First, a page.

A silver bullet travels in slow motion toward a terrified protagonist. You're enjoying the scene in this surprisingly suspenseful movie from the comfort of your own home -- popcorn in hand. Despite knowing it's a movie, you're nervous, hoping the hero attempting to save the world -- and the girl of course -- manages to escape.
This scene has been played out hundreds of times in movies, but never before in 4K Ultra HD. With this new technology, you won't just see that slow-motion bullet traveling, fighting against gravity and drag, but you will see the detailed design of that bullet. Better yet, you will see the wrinkles below the potential victim's studying-and-concerned eyes along with every crack in his dry and pursed lips. Now imagine this type of detail for all your favorite programs, whether it's sports related or your favorite drama series.
The 4K Ultra HD experience won't be enjoyed by everyone in the near future, but it's a new technology that's likely to see growing demand. Two companies are at the forefront of this technological advancement: Amazon.com (NASDAQ:AMZN) and Netflix (NASDAQ:NFLX). However, if you're looking at the potential of this technological advancement from an investing standpoint, then Amazon might be more appealing. Here's why.
Amazon and Netflix both announced their 4K Ultra HD plans -- minus specifics -- at the Consumer Electronics Show in Las Vegas. Netflix's big announcement was that House of Cards season two would be available in 4K Ultra HD.
Note: 4K Ultra HD pertains to 3,840 x 2,160 pixels, much more detailed than the best HD available up until now: 1,920 x 1,080 pixels. The reason 4K Ultra HD has the "4K" in it is because the pixel count is near 4,000.
Getting back to Netflix, it also announced that it has partnered with Sony so new televisions can deliver top-quality content.
A partnership with Sony is nice, but Amazon Instant Video has announced partnerships with major movie studios, including Time Warner's (NYSE:TWX) Warner Bros. and Lions Gate Entertainment (NYSE:LGF). Having such big names at its side, Amazon is setup well for success. This is also a potential positive for Warner Bros. and Lions Gate Entertainment. If their content can be viewed in higher quality, then that content is likely to see increased demand.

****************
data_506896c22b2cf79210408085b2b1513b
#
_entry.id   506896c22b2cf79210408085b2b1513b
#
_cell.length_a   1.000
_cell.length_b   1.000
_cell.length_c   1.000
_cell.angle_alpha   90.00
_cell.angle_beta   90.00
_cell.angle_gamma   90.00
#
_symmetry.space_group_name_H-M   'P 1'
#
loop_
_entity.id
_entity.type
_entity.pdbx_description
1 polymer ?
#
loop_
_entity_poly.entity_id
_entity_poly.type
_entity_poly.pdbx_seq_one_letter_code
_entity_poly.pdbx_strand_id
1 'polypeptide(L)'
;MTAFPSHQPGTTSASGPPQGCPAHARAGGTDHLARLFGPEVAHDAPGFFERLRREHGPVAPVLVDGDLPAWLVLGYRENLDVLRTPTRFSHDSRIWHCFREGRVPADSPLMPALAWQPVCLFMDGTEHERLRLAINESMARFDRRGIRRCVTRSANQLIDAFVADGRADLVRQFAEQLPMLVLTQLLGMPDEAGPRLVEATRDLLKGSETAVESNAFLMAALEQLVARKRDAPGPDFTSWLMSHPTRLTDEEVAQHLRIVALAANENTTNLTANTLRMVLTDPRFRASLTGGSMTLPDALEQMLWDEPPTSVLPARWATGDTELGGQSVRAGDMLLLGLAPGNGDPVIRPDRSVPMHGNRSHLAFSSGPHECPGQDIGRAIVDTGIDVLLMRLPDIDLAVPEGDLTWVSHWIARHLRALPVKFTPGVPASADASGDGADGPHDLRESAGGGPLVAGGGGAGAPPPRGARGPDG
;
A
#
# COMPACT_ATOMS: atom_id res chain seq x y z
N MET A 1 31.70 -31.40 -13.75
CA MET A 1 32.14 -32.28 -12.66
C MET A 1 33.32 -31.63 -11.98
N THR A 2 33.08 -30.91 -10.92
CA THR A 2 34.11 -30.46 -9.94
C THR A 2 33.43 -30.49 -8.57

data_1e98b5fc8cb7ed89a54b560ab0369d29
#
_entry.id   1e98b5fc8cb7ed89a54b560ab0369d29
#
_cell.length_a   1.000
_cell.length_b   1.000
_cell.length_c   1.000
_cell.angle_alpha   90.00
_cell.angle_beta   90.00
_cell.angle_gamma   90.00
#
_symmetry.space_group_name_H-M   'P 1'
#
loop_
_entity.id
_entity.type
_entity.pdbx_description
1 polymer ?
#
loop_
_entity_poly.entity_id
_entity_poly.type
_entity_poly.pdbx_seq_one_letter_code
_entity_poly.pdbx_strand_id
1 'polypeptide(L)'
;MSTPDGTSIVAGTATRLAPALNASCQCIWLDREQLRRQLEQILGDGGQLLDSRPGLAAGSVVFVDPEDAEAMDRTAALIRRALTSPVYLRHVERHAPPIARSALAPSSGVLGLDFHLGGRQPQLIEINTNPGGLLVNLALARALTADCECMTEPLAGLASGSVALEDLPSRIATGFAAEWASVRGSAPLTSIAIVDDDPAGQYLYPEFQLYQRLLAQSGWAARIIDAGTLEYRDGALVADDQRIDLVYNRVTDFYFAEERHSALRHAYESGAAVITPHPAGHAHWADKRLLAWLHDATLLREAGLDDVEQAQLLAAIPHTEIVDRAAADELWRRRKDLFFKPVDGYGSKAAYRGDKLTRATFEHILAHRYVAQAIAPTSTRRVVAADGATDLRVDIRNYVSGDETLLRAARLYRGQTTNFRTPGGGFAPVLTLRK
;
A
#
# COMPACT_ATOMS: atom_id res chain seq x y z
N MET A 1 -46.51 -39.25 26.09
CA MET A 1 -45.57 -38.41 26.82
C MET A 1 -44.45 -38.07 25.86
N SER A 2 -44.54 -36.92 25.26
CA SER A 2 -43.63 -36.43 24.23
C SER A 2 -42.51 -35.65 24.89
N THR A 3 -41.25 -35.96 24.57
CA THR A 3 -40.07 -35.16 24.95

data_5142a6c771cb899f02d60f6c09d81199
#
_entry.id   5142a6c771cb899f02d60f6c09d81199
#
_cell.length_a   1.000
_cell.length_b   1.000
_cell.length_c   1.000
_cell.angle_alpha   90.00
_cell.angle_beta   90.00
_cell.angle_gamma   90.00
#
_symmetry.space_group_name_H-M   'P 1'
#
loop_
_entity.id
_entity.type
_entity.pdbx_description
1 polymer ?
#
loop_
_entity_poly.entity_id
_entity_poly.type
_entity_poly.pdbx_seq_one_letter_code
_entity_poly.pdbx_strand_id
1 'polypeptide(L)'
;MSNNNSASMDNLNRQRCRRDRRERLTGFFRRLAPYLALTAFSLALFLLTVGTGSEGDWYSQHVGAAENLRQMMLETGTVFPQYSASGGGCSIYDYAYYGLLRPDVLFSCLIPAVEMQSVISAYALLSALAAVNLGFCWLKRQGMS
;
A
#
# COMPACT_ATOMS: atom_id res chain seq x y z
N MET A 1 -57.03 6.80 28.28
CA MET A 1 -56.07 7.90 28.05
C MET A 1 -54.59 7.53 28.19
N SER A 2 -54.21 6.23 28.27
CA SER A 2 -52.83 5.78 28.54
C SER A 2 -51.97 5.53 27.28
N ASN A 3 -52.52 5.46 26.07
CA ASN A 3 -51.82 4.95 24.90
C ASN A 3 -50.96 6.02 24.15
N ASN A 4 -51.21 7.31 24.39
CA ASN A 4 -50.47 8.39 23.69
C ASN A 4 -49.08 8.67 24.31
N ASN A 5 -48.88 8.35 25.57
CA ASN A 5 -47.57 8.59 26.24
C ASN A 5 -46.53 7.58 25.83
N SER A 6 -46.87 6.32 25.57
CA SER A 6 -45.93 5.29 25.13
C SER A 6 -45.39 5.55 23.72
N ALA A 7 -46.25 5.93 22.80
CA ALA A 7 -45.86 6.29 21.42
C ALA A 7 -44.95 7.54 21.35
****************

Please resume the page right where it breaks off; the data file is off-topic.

Other Amazon partnerships include 20th Century Fox and Discovery. And instead of announcing one series being shot in 4K Ultra HD, as Netflix did, Amazon has announced that all of its original series in 2014 will be shot in 4K Ultra HD. It should also be noted that Samsung is preparing to launch its biggest line of Ultra HD TVs in 2014 and that it's excited to work with Amazon Instant Video.
Amazon and Netflix have been big winners over the past year, seeing stock appreciations of 48% and 240%, respectively. With those kinds of returns, it seems as though we're living in an age of relentless stock appreciation, but this comes with a risk.
From an investment perspective
Amazon and Netflix are trading at 151 and 84 times forward earnings. In layman's terms, expectations are extremely high. The good news is that Amazon and Netflix continue to deliver on the top line. Look at the past year as an example:
The bad news is that with expectations so high, any slip-ups will likely lead to swift sell-offs in these stock prices. Since these are both growth companies, the majority of their capital goes toward reinvestment in the businesses. Therefore, there's no dividend yield to rely on if either of these stocks sell off.
All that said, both companies demonstrate excellent debt management. Amazon and Netflix sport debt-to-equity ratios of 0.3 and 0.4. And Amazon generates significant operating cash flow, to the tune of nearly $5 billion over the past year. Netflix isn't as impressive in this area, generating approximately $43.6 million in operating cash flow over the past year.
The Foolish takeaway
Amazon and Netflix seem very expensive for investors. That being the case, despite being confident in long-term business prospects, especially for Amazon, I'd recommend being cautious initiating any new positions. If we ignore valuation and focus on underlying businesses, Amazon is better positioned for 4K Ultra HD, and it's more diversified with its online store, tablets, and cloud computing.
Dan Moskowitz has no position in any stocks mentioned. The Motley Fool recommends Amazon.com and Netflix. The Motley Fool owns shares of Amazon.com and Netflix. Try any of our Foolish newsletter services free for 30 days. We Fools may not all hold the same opinions, but we all believe that considering a diverse range of insights makes us better investors. The Motley Fool has a disclosure policy.